Getting introduced to a filmmaker surely has its ups and downs. After watching Flux Gourmet, I have now been introduced to Peter Strickland. A notable horror director whose vision is a mixture of grotesque, unusual imagery and the downright weird. Nevertheless, he’s a director who certainly makes a name for himself, and his latest film will definitely demand your attention.
Flux Gourmet is about a group of performance artists who engage in what’s called “sonic catering.” It’s the practice of recording the sounds of food being made while someone is performing in front of a live audience. The audio equipment is situated behind the performer, but the food isn’t the attraction. It’s the show on display.
These shows can range from enticing and romantically persuasive to downright bizarre. I’m not sure what kind of audience would be interested in seeing this type of art, but in this movie, the audiences have orgies after the show. Spearheading this operation is the mysterious Jan Stevens (Gwendoline Christie). She runs the Sonic Catering Institute. This is where the shows will be played, and the people who have enrolled in this program are here to get started quickly.
The supporting cast includes Elle (Fatma Mohamed), who envisions herself as the artist of these shows. She has a thing for using a flanger in her shows much to the dismay of Jan Stevens. Additionally, we have Billy (Asa Butterfield) and Lamina (Ariana Labed), who work as the sound techs during these shows. One of the non-residents of this program is Stones (Makis Papadimitriou). He is there to observe this four-week program and write about all that happens. He becomes an unwilling participant in this program due to the fact that he’s suffering from gastric issues.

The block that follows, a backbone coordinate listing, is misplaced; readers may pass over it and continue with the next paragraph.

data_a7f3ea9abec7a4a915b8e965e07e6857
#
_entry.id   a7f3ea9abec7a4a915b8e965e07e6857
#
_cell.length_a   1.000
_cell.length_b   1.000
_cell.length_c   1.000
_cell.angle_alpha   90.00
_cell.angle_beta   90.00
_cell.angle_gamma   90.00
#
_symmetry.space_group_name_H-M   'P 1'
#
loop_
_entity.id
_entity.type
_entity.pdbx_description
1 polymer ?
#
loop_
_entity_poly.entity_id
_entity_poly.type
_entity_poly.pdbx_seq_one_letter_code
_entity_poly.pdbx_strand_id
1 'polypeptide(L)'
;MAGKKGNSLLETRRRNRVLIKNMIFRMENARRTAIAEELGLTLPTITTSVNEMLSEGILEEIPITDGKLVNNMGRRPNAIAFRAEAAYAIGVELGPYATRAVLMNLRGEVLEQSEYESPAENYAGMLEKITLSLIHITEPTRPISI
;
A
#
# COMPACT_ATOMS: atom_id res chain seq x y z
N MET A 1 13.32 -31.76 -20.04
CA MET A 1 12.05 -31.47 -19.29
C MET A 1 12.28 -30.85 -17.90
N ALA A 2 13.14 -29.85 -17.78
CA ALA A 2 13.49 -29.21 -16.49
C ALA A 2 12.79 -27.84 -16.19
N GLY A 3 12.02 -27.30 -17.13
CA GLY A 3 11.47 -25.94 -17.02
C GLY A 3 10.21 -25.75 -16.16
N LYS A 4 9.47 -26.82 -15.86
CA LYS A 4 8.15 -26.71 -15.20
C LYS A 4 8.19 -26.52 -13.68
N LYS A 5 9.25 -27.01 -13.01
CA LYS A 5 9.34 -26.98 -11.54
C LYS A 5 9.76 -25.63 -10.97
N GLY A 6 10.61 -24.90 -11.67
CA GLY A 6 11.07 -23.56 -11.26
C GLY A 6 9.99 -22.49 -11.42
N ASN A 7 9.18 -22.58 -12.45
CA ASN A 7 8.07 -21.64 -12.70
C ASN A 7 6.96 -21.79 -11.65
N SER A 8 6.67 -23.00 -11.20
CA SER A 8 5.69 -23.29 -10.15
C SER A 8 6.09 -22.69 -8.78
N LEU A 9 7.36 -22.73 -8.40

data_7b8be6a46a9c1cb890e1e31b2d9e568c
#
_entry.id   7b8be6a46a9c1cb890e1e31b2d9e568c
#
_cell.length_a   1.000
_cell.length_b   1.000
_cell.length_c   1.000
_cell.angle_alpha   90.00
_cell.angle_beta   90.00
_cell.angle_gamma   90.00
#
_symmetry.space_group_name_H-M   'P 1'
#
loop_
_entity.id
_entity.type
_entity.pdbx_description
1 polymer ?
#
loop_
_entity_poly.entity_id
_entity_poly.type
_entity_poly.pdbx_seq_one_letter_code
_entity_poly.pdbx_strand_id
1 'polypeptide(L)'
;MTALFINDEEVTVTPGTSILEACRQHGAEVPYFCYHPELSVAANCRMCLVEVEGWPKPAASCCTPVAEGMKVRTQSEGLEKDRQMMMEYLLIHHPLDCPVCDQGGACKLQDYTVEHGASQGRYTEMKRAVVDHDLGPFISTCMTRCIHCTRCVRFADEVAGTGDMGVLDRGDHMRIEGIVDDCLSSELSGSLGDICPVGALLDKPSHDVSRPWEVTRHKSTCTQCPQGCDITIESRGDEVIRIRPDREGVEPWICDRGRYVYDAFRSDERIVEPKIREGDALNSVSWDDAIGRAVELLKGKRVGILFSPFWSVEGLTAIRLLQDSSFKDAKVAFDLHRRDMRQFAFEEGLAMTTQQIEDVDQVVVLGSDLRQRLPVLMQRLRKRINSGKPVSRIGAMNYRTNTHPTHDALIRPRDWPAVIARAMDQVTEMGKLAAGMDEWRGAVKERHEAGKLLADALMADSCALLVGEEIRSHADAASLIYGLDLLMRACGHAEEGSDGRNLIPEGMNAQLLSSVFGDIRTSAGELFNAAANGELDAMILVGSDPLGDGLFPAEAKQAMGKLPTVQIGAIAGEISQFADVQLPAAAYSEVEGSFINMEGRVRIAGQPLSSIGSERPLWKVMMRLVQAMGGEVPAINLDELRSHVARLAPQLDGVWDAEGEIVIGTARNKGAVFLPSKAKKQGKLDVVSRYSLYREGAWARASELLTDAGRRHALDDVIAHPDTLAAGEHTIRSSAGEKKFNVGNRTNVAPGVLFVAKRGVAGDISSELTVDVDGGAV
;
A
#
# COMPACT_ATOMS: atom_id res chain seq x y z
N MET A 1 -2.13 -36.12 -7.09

To the aid of Stones is Dr. Glock (Richard Bremmer), a creepy doctor who is thrilled to witness this revelation of a culinary program. Forget the food, let’s stick to the show. Now, that you have the plot in front of you, you may be wondering, what is the point of this movie? Well, I’m hard-pressed to find it myself.
I was impressed with the cast, as they are quite effective here. Fatma Mohamed as Elle is the highlight of the movie and Stones serves as the narrator of sorts. For some reason, Stones narrates to the audience in Greek while the movie is in spoken English. There’s no explanation as to why this is, nor is the story exactly keen on letting you know why we are here in the first place. Writer/director Peter Strickland is effective in making us feel uncomfortable when we need to be, but in the end, I don’t see a reason why anyone should take time out of their day to view this film.
I can’t say that it’s a bad film. The production quality is superb, the acting is good, and the characters are fleshed out, if not in the most effective of ways, but the story is just not that interesting. The film is classified as black comedy/horror, but I didn’t laugh at all nor was I scared. I just displayed a look of confusion and a whirlwind of questions flooded my mind. Flux Gourmet definitely has vision but it lacks essential substance so that the audience cares about what unfolds.
Flux Gourmet is a strange title for a supremely weird movie. Granted, this is my introduction to Peter Strickland, and that has profoundly made an impact. I can appreciate the style, the characters, and the setting (which looks oddly non-present day), but the overall consensus is that this isn’t a movie that I would be craving to watch again. From the sonic culinary scenes of compounding audio bleed, to the utter confusion at some points, Flux Gourmet has the look but not the bite of something that’ll make audiences hungry to witness.